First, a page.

Gathers, interpretes, and exhibits featuring the history and culture of African Americans living in the Springfield and Central Illinois area durin the 19th and 20th centuries. Open only Saturdays 9am-5pm until February 23, 2012. Tours and lectures available other times by request.
Arthur Amish Country Information Center
This visitor's center offers maps and information on the entire Amish area, including the 150 Amish craft shops that dot the countryside surrounding the village of Arthur.
Historic Town Square & Downtown Carbondale
Twenty-five historic buildings ring Carbondale's nostalgic Town Square. When Daniel Harmon Brush, Carbondale's founding father, filed the original 56-acre plat of Carbondale in 1852, almost 10 acres were left open in the center of town. Today you can shop charming locally owned boutiques here, ranging from bike shops to furniture stores.
Riverfront Museum Park
Arts and humanities complex housing Discovery Center Museum, Rockford Art Museum, Rockford Dance Company office and studies, Northern Illinois Public Radio offices and Rockford Symphony Orchestra offices.
Louis Latzer Homestead
Louis Latzer, the founder of the Pet Milk Company, built this homestead for his wife and family in 1901. The home had many modern features of the day, including running water pumped by hand to a holding tank in the attic, a manufactured gas light system, speaking tubes between many of the rooms and one of the first telephones in the community.
Route 66 Heritage Wayside Exhibits
Five wayside story boards that highlight the history of Route 66 in Pontiac. Pick up a map at the Route 66 Museum.
An eclectic district filled with dining and multi-cultural attractions, Midtown Champaign, with the beautiful Boneyard Creek flowing, connects Downtown and Campustown Champaign.
Chicago Cultural Center
Chicago's architectural showplace for the lively and visual arts. Daily programs and exhibitions covering a wide range of the performing, visual and literary arts are presented by the Chicago Department of Cultural Affiars. See the world's largest Tiffany stained-glass dome. It was initially built for dual purposes. It was the city's central library and a monument dedicated to the Civil War's Grand Army of the Republic. Since 1977 the building has housed cultural entities that included galleries, an auditorium, and the city's office of cultural affairs. The building architects are Shepley, Rutan and Coolidge.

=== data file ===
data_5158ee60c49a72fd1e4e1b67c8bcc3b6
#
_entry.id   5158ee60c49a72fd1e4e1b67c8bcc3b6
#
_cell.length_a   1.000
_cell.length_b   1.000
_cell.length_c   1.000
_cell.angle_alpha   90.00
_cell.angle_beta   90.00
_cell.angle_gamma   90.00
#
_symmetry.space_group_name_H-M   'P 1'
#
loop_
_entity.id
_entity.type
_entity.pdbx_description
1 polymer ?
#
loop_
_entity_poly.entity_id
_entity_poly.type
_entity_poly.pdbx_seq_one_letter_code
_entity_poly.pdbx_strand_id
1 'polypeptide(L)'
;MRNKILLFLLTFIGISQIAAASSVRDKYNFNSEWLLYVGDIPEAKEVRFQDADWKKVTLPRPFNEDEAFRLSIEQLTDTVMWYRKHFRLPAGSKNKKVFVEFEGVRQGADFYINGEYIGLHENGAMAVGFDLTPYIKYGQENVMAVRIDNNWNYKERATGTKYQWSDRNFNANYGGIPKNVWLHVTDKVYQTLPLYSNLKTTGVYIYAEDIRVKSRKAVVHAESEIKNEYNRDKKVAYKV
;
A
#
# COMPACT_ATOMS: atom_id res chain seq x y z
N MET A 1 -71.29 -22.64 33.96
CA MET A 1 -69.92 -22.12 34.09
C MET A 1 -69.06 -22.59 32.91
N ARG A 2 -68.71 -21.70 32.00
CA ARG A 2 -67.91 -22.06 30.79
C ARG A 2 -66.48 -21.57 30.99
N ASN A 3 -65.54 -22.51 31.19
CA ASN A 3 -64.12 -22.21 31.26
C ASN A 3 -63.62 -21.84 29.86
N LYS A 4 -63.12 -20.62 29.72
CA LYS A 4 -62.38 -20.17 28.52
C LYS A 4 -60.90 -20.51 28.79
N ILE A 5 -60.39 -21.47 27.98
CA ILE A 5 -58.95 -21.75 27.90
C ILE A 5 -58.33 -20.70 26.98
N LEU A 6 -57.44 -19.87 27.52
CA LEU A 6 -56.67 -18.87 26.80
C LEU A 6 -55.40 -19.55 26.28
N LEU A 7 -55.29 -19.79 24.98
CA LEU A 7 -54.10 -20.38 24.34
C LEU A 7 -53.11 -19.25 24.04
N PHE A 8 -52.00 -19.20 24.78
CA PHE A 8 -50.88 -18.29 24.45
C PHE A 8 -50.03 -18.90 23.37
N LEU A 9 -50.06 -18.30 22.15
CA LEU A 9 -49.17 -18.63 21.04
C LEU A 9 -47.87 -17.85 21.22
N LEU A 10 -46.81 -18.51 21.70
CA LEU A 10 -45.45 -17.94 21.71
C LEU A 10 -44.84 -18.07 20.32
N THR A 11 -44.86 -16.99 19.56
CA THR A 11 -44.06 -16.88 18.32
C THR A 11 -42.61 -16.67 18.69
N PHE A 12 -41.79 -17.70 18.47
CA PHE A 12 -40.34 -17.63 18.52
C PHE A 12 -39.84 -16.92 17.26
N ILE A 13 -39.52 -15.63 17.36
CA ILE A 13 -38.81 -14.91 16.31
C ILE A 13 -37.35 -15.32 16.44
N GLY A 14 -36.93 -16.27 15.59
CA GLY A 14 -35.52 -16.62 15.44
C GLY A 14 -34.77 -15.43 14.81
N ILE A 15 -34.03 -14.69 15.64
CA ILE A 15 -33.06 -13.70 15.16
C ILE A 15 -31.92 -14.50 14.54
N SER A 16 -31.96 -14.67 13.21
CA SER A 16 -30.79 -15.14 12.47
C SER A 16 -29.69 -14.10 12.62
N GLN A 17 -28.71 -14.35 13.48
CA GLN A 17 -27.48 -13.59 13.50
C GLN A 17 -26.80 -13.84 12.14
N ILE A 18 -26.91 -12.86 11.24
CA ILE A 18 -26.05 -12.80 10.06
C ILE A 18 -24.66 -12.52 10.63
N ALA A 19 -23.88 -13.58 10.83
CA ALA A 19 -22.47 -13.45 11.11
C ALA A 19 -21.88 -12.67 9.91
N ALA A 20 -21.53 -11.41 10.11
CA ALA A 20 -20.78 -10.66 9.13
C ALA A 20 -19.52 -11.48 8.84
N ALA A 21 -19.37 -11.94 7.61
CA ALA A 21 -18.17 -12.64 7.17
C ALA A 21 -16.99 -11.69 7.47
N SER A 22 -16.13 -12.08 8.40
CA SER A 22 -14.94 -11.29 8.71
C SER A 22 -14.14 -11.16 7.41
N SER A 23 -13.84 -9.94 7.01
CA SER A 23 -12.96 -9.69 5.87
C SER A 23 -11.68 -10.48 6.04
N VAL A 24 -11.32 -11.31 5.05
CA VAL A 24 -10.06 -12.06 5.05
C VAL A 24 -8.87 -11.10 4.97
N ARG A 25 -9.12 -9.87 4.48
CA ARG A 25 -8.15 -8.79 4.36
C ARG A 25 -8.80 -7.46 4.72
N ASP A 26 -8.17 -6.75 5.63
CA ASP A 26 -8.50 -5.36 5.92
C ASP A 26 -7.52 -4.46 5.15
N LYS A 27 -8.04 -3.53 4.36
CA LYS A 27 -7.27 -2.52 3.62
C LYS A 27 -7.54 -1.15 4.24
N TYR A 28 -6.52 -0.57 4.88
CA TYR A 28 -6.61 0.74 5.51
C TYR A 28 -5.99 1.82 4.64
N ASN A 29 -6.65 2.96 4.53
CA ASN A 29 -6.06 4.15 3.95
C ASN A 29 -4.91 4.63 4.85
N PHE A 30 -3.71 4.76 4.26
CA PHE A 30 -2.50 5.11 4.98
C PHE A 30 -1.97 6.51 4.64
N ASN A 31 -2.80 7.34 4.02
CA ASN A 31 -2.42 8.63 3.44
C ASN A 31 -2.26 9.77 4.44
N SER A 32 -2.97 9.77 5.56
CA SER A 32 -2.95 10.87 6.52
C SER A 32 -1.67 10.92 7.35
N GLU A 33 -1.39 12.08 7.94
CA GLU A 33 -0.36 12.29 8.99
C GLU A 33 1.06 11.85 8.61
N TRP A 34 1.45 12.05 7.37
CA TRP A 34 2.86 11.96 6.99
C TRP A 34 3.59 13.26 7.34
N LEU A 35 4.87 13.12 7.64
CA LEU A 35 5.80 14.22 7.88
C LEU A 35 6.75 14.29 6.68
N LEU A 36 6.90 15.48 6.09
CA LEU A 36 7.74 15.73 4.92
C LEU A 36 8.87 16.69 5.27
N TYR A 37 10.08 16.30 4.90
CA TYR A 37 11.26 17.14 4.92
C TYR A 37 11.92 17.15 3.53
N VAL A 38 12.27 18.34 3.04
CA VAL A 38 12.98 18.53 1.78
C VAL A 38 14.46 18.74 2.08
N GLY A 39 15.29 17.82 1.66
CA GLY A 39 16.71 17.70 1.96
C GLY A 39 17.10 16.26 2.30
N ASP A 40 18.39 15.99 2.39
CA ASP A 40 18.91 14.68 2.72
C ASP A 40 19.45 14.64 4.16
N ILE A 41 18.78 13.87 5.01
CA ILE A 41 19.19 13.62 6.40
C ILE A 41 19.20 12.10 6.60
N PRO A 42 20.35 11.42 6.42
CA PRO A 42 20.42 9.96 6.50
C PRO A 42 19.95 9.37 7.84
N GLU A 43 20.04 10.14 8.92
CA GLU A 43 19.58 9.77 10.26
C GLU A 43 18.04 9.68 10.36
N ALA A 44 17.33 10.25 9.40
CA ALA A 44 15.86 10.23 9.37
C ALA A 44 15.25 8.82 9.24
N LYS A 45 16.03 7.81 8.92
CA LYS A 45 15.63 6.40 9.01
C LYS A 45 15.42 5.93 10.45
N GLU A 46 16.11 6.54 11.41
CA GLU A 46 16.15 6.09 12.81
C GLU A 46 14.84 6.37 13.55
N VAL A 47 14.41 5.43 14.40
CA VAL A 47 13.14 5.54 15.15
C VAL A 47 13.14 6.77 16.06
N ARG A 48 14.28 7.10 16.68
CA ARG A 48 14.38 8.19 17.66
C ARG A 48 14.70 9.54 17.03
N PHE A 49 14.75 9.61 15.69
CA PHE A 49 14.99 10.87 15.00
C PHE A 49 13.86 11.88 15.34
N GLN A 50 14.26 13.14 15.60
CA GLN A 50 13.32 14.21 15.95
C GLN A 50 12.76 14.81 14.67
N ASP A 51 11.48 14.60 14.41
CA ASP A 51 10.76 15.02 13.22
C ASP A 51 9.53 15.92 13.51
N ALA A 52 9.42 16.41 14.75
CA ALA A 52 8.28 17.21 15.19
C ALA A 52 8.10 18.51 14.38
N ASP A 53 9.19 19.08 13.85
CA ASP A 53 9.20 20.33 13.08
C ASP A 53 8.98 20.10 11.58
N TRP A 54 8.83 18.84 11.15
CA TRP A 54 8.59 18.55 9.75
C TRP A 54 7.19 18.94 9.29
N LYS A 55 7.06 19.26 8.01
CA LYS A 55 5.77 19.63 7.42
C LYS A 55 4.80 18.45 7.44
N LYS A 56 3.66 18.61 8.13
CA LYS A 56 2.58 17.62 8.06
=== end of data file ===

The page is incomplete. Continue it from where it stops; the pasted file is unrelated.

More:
Illinois Executive Mansion
Home of the Illinois Governor, the mansion is the third-oldest, continuously occupied governor's home in the nation. Filled with antiques and historic artifacts. Built in 1855 the mansion contains 16 elegantly appointed rooms open for viewing, including the state dining room, a library and the Lincoln bedroom.
Vernon Hills Park District Sullivan Community Center
Overlooking park land, the Community Room, equipped with a stage and kitchen, can serve 260 dinner guests or 400 people theater seating. Smaller meeting rooms with a capacity of 10-140 people including a gymnasium rental are also available.
CITY: Vernon Hills
Korean War National Museum
Treasured artifacts, historial papers, and mementos tell the story of the Korean War through interactive exhibits. The first phase of the museum, The Denis J. Healy Freedom Center, is open to the public. The Center houses 3D-interactive exhibits, the Freedom Hall Theater, a canteen, and a center for Veterans and their families to record their personal experiences.
Joseph Smith Historic Site
The Joseph Smith Historic Site retells the story of the Latter Day Saint movement in Nauvoo during the early 1840s. Within the Visitor Center, guests will find original paintings of Nauvoo by David Hyrum Smith as well as other artifacts and information about the city and its people. Guided walking tours begin at the Visitors Center, starting with a short film and continuing through the Smith family's homes.
First Christian Church
First Christian Church served as the Reagan family church while they lived in Dixon and helped form Ronald Reagan's Christian-based work ethic, which included a short term as a Sunday School teacher.
Illinois Iron Furnace
Step back to Civil War days when "pig iron" was smelted at this, the first coal-fired iron furnace in Illinois, now on the National Register of Historic Places. Restored structure is in a beautiful park with fishing, hiking, and picnicking available.